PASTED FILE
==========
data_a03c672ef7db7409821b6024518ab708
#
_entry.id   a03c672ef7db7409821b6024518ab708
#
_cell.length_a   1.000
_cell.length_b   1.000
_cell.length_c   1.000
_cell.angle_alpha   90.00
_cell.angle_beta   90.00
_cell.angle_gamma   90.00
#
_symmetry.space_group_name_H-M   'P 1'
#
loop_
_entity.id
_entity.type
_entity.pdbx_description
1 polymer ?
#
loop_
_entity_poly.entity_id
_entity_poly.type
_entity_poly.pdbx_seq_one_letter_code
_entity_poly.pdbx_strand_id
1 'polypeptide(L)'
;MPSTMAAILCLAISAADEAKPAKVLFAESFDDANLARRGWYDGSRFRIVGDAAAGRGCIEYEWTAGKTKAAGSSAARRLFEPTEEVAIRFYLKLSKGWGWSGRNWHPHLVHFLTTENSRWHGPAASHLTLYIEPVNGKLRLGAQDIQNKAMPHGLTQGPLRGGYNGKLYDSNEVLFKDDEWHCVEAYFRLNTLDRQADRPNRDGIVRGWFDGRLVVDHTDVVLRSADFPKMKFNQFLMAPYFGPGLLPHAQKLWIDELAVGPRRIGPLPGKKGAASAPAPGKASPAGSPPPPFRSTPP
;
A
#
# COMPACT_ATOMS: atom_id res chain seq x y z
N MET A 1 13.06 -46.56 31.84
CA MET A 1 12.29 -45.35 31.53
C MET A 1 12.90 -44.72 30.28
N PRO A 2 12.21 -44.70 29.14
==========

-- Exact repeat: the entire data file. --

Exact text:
data_a03c672ef7db7409821b6024518ab708
#
_entry.id   a03c672ef7db7409821b6024518ab708
#
_cell.length_a   1.000
_cell.length_b   1.000
_cell.length_c   1.000
_cell.angle_alpha   90.00
_cell.angle_beta   90.00
_cell.angle_gamma   90.00
#
_symmetry.space_group_name_H-M   'P 1'
#
loop_
_entity.id
_entity.type
_entity.pdbx_description
1 polymer ?
#
loop_
_entity_poly.entity_id
_entity_poly.type
_entity_poly.pdbx_seq_one_letter_code
_entity_poly.pdbx_strand_id
1 'polypeptide(L)'
;MPSTMAAILCLAISAADEAKPAKVLFAESFDDANLARRGWYDGSRFRIVGDAAAGRGCIEYEWTAGKTKAAGSSAARRLFEPTEEVAIRFYLKLSKGWGWSGRNWHPHLVHFLTTENSRWHGPAASHLTLYIEPVNGKLRLGAQDIQNKAMPHGLTQGPLRGGYNGKLYDSNEVLFKDDEWHCVEAYFRLNTLDRQADRPNRDGIVRGWFDGRLVVDHTDVVLRSADFPKMKFNQFLMAPYFGPGLLPHAQKLWIDELAVGPRRIGPLPGKKGAASAPAPGKASPAGSPPPPFRSTPP
;
A
#
# COMPACT_ATOMS: atom_id res chain seq x y z
N MET A 1 13.06 -46.56 31.84
CA MET A 1 12.29 -45.35 31.53
C MET A 1 12.90 -44.72 30.28
N PRO A 2 12.21 -44.70 29.14